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The new perk system allows you to further define your style within each of the perks/classes

Speaking of personalization, you can choose from different characters and give them various accessories to help add an additional personal touch.

While there aren’t any microtransactions in the game right now, there’s a good bet that we will see cosmetic DLC at the game’s release. Modding is currently an option in the game, with custom maps already starting to take shape.

While Killing Floor 2 is certainly a step forward from the first game and a great game to jump into, there’s not much reason to stick around right now.

Repetitive Riot:

Killing Floor 1 became popular thanks to a wide variety of enemies, weapons and tools, unfortunately Killing Floor 2 doesn’t have that quite yet. For an early access game, it’s well put together from a technical and graphical point of view, but it’s still missing some key gameplay elements.

The different matches all start to bleed together because of a lack of enemy variety; there is only one new enemy in the game at the moment and he’s a boss. The weapon load outs are very small as well and the game currently lacks the original’s assortment of gear.

The perk system is both a blessing and a curse towards playing Killing Floor 2. On one hand, it provides a meaningful and game effecting form of progression. On the other hand, it further punishes new players who will not have the health or damage output compared to their level 25 friends and the system is just very repetitive at the moment. It would have been nice to have more ways of leveling up to help make things more interesting.

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Each character comes with different voice lines, cosmetic options and look

The maps all look very nice, but there isn’t any real personality to them, in the sense of affecting the flow of a game. When you’re busy fighting waves of mutants, one open area will feel like every other. I would love to see map specific enemies or situations to help liven things up.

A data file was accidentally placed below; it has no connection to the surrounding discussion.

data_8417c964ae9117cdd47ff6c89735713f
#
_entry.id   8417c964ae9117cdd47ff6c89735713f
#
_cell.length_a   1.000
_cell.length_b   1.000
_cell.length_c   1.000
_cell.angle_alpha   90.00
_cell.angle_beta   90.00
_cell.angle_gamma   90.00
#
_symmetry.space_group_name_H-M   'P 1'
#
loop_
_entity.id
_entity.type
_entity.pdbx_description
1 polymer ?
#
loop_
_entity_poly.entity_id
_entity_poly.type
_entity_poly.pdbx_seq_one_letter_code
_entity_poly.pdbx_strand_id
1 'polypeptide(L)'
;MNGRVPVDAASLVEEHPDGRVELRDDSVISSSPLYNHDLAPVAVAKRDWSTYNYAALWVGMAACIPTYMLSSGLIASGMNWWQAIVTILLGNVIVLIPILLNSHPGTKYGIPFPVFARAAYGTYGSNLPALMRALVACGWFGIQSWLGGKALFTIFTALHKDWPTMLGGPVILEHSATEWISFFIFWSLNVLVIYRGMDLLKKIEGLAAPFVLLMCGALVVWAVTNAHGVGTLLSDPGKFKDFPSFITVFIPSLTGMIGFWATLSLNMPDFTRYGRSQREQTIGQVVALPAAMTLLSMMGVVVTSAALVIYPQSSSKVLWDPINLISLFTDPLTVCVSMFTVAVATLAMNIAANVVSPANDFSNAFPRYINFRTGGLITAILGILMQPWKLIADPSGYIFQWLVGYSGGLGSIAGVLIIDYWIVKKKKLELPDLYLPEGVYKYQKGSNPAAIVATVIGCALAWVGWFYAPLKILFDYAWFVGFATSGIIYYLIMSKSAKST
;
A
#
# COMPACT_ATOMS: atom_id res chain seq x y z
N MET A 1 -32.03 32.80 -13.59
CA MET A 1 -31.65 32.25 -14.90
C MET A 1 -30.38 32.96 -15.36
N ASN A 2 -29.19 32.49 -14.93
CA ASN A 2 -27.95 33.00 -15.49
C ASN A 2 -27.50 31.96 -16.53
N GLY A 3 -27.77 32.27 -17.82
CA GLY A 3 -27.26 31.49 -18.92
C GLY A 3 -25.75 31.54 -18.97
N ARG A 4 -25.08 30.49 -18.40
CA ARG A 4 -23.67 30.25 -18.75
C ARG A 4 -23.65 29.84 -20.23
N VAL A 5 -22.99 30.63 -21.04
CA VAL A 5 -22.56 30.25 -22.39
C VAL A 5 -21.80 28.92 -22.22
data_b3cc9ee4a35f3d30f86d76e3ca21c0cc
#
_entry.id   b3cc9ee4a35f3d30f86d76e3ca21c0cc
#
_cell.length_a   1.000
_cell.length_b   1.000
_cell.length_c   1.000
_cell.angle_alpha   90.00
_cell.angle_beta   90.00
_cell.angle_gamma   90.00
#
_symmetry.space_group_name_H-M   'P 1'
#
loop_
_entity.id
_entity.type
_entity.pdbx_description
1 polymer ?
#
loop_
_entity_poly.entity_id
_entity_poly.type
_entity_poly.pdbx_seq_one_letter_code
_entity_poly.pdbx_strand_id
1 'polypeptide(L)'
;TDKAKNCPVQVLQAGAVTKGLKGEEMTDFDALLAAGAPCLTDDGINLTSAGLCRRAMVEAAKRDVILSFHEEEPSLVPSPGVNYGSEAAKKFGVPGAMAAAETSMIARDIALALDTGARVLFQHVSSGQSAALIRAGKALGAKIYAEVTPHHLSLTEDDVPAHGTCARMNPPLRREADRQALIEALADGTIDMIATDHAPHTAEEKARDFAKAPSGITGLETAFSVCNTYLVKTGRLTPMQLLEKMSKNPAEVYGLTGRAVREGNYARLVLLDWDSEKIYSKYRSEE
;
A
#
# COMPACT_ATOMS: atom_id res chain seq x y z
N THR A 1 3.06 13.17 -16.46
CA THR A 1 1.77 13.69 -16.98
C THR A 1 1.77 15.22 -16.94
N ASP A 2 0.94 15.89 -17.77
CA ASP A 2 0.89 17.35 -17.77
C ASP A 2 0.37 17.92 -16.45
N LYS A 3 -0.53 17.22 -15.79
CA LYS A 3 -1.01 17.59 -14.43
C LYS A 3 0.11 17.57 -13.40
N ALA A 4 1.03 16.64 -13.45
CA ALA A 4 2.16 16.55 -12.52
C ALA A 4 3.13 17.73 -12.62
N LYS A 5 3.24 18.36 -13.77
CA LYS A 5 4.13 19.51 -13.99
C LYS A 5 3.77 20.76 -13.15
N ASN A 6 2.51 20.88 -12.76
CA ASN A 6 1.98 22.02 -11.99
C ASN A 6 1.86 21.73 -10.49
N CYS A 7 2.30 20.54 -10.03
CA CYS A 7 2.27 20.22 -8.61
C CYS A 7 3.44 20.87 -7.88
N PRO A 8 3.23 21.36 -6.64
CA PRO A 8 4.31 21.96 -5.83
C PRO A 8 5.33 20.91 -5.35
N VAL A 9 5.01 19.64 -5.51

There is one final issue for early access members and it may be a deal breaker for some. Tripwire is going for the long haul with Killing Floor 2; with new content coming occasionally and not adhering to a set schedule like other early access games.

They’ve said that this is because they want to focus on making everything as perfect as possible and putting out big updates instead of smaller ones. For people who get excited about early access games that are frequently updated like Darkest Dungeon or formally Prison Architect, Killing Floor 2 may be a tough pill to swallow.

Cleaning the Floor:

Killing Floor 2 is not a bad game and the gameplay loop of horde-based combat is still great with friends and random people alike. However at this moment, there just isn’t enough here to live up to the “2” in the title. Still, getting the core gameplay down can be the hardest part and Tripwire has already accomplished that; it will be interesting to see how the rest of the game systems and content will be fleshed out over the months or even years left of development.